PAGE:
Let’s face it – weight change is complicated. You may want to increase muscle mass and, therefore, need to increase calories. Or, maybe you want to focus on body recomposition and lose some fat. Regardless of the reason, for many, “calories in = calories out” doesn’t feel true. While there is truth to these energy balance equations, there are a lot of nuances to the old expression that we’ll highlight here. Hopefully, some of this information can help you pinpoint why you might hit plateaus in your weight change goals.

Technically speaking, with all variables removed, we will maintain our current weight if the amount of calories we take in is equal to the number of calories we burn or utilize (calories in = calories out). Calories – a measure of energy – are taken in through food and used for energy in different reactions in the body. Some of that energy is for metabolic processes, some for movement, and a bit of energy is used for other daily living. Technically speaking, that does mean that if we take in more calories than our body needs we will gain weight, and if we take in fewer calories than our bodies use, we will lose weight. Those principles of energy transfers are true – but here’s where it’s tricky. We may not utilize, use, burn, or even absorb as much as we think. And because our bodies are wired for survival, they are very good at adapting to fluctuations in input.

For example, let’s say someone wants to build muscle. Technically, they could add a few hundred calories a day and eventually, over a week or so, gain a pound. But with this increase in energy, the human body is likely to subconsciously increase movement to compensate, and weight gain may not be as straightforward as expected.

Another example is someone looking to lose weight. They might decrease intakes and subconsciously reduce movement, similar to the example before. Or – what we see often – is that the baseline calories an individual takes in are so much lower than what’s needed for weight loss, that the individual’s metabolic rate adapts to the difference in intake. The body views drastic reduction in caloric intake as semi-starvation and quickly becomes adapted to utilizing far less energy.

Finally, the quality of the calories matters. For example the amount of calories in an ice cream sandwich does not impact our metabolic state the same way chicken with the same amount of calories does. For example, research has shown that individuals that tweaked their macronutrients to get more protein lost more weight, felt full longer, and had positive improvements in ghrelin/leptin levels. On the flip side, diets rich in processed food and sugar can trigger more inflammation and negatively impact our metabolic hormones.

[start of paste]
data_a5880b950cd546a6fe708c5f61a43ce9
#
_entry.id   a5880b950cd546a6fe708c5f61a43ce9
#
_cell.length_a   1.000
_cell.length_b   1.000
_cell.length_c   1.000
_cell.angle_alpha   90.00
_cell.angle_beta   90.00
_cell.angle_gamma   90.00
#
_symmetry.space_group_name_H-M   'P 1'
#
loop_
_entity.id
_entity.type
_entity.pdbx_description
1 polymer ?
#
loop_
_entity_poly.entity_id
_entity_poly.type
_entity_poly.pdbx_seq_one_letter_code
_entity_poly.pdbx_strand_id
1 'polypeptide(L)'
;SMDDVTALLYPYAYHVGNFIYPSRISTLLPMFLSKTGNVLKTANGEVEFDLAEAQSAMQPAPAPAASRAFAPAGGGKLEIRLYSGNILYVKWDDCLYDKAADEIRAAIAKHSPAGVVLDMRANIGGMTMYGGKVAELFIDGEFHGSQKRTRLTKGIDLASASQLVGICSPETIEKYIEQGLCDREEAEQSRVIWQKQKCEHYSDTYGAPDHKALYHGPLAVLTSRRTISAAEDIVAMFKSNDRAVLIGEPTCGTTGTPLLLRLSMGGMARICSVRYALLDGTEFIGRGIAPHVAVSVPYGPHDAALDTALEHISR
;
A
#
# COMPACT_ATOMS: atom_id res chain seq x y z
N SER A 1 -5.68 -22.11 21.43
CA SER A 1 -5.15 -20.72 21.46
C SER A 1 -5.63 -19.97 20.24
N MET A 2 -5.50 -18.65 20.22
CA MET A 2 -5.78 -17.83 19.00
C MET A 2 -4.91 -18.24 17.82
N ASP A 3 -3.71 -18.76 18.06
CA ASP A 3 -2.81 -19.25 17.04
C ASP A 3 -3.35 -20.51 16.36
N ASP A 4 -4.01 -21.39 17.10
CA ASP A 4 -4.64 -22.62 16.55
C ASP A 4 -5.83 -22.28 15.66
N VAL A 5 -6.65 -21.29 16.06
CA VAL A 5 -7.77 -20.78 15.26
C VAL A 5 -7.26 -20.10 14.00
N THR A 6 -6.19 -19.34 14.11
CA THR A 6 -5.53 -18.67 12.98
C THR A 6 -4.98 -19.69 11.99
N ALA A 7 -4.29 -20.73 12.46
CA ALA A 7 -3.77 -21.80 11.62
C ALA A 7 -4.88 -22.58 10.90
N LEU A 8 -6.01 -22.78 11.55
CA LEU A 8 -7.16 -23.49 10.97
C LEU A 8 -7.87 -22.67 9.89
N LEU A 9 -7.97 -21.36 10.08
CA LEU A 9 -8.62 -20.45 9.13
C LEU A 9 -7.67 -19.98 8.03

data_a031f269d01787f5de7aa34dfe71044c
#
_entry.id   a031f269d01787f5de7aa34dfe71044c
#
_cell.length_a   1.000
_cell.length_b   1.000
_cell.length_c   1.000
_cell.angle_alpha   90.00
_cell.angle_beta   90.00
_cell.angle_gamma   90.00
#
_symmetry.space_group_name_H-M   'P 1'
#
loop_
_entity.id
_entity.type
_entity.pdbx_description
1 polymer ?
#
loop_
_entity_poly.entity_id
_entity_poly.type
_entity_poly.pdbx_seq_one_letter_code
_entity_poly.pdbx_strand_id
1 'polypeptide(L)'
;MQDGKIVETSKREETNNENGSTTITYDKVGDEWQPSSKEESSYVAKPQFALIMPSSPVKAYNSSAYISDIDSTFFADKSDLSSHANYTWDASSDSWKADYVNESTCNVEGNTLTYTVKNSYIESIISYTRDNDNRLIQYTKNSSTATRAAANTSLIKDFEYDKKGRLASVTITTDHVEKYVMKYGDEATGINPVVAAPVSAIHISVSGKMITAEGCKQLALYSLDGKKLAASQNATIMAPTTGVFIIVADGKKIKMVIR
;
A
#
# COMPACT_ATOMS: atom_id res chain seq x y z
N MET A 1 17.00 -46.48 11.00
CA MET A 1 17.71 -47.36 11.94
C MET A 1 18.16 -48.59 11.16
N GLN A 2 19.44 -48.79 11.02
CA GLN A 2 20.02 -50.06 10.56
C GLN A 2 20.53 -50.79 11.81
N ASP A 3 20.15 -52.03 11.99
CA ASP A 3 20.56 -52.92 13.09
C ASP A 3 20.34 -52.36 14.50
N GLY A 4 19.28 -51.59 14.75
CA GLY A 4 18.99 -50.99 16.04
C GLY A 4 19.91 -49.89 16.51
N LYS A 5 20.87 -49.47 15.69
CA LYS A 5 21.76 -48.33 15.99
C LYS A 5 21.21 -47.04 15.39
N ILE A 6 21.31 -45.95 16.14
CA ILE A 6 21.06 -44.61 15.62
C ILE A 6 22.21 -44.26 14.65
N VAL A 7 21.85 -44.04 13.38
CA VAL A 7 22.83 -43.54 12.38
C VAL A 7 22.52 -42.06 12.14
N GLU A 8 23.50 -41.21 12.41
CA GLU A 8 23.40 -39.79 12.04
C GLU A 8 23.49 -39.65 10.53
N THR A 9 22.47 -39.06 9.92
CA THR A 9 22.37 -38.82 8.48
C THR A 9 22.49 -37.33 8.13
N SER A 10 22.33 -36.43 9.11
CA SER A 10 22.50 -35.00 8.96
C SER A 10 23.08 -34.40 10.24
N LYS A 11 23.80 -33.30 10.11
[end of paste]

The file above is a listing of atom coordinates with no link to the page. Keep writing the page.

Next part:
So what do we do with this information? If we want to change body composition one way or another, how can we use the principles of calories in / calories out as a tool to help meet our goals?

First, we need to get good at tracking how much we are moving and what we are eating. As humans, we are not great at estimating intakes and the size of our plates can skew our perception of a serving. Tracking food intake may feel tedious, but a few days of recording what you’re eating can go a long way to bringing awareness to what’s happening with your typical eating routine. We like to think about this as meeting with your accountant to track where you are spending your money. We don’t suggest tracking macros and food intake every day, but checking in for a few days is essential to make sure you are eating enough of the right foods.

At STAT Wellness, we like the tool from Precision Nutrition that helps estimate energy needs. You can find it HERE. Then, take those numbers and plug them into an app like MyFitnessPal. Track your intake for a few days to get an idea of what is going well and where there is room for improvement. If you want to gain weight, you probably need to add food more consistently than you think. And if you want to lose weight – see how far off your current intake is from what is recommended. If there’s a big gap between where you are and what’s suggested, that could be a sign that your metabolism has adapted to lower intakes and needs some time to adapt to a higher calorie tolerance BEFORE weight loss is possible. Learn more about this concept of reverse dieting on our podcast HERE.

For all the nuances, don’t forget that we are here to help you navigate the data you collect about yourself so you can keep working towards your health and wellness goals!

Book a FREE 15 min nutrition consult HERE or call/text 404-254-5905 to figure out how we can help you reach your health and wellness goals.


Sarah Ganka, MS, RD, LD

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